A computer file extension is inherently functional, therefore a software company that utilizes a particular file extension to designate files that are accessed by its proprietary software may not protect the letters comprising the file extension as a trademark, a district court ruled. The court noted that there are a limited number of letters available to designate file types, and commented: “no one has ownership of file extension designations under the Lanham Act because such designations are inherently functional. Any programmer or computer user anywhere is free to designate file extensions as they see fit, without worrying about trademark violations. File extensions are functional, and functional uses cannot be trademarked.”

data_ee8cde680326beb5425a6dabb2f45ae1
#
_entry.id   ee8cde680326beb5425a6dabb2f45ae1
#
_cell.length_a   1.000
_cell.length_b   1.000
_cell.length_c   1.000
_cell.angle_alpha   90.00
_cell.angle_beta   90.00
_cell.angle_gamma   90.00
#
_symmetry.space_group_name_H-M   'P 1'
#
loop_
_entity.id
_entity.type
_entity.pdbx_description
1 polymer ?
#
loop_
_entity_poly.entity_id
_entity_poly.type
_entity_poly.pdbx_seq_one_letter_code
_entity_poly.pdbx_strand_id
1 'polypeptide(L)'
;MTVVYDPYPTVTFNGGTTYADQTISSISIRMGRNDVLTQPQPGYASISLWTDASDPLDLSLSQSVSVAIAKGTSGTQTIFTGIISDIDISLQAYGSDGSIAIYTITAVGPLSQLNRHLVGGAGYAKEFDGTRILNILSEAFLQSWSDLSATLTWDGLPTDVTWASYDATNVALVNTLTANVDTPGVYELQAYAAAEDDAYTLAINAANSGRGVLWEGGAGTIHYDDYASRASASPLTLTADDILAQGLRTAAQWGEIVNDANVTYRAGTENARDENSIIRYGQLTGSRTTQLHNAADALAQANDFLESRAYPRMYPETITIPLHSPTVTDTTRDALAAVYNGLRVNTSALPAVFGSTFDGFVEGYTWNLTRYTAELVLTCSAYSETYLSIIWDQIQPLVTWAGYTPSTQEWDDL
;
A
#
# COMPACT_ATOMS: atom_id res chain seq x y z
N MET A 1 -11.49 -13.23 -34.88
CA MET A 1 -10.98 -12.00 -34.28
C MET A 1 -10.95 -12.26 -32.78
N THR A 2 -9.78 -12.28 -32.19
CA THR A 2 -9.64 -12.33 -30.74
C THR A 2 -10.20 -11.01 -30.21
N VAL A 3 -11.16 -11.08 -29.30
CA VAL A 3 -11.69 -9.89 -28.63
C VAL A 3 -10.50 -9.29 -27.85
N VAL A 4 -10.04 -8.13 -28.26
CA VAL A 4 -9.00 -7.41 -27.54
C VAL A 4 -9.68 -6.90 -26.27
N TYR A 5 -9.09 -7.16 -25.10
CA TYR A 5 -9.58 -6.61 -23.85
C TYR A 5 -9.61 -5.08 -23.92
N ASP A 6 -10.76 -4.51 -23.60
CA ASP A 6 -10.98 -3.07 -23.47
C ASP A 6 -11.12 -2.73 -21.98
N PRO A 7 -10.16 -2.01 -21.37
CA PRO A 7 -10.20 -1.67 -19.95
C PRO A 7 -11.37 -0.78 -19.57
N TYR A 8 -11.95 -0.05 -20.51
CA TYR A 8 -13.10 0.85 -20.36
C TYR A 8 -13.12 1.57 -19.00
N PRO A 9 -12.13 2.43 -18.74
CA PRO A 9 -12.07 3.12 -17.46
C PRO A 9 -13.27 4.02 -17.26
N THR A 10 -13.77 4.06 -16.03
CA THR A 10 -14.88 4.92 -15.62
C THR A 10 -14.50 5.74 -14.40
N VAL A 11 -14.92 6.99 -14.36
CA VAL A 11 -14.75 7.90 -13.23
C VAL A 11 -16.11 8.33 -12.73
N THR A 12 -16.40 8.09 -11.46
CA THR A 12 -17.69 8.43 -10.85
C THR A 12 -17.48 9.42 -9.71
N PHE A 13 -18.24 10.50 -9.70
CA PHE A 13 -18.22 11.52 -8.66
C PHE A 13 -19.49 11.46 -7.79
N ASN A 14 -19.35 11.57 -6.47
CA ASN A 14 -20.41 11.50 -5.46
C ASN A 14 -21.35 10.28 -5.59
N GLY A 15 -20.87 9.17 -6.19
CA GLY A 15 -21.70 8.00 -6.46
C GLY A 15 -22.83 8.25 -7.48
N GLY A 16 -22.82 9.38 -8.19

Autodesk, Inc. v. Dassault Systemes Solidworks Corp., 2009 U.S. Dist. LEXIS 121541 (N.D. Cal. Dec. 31, 2009) Download PDF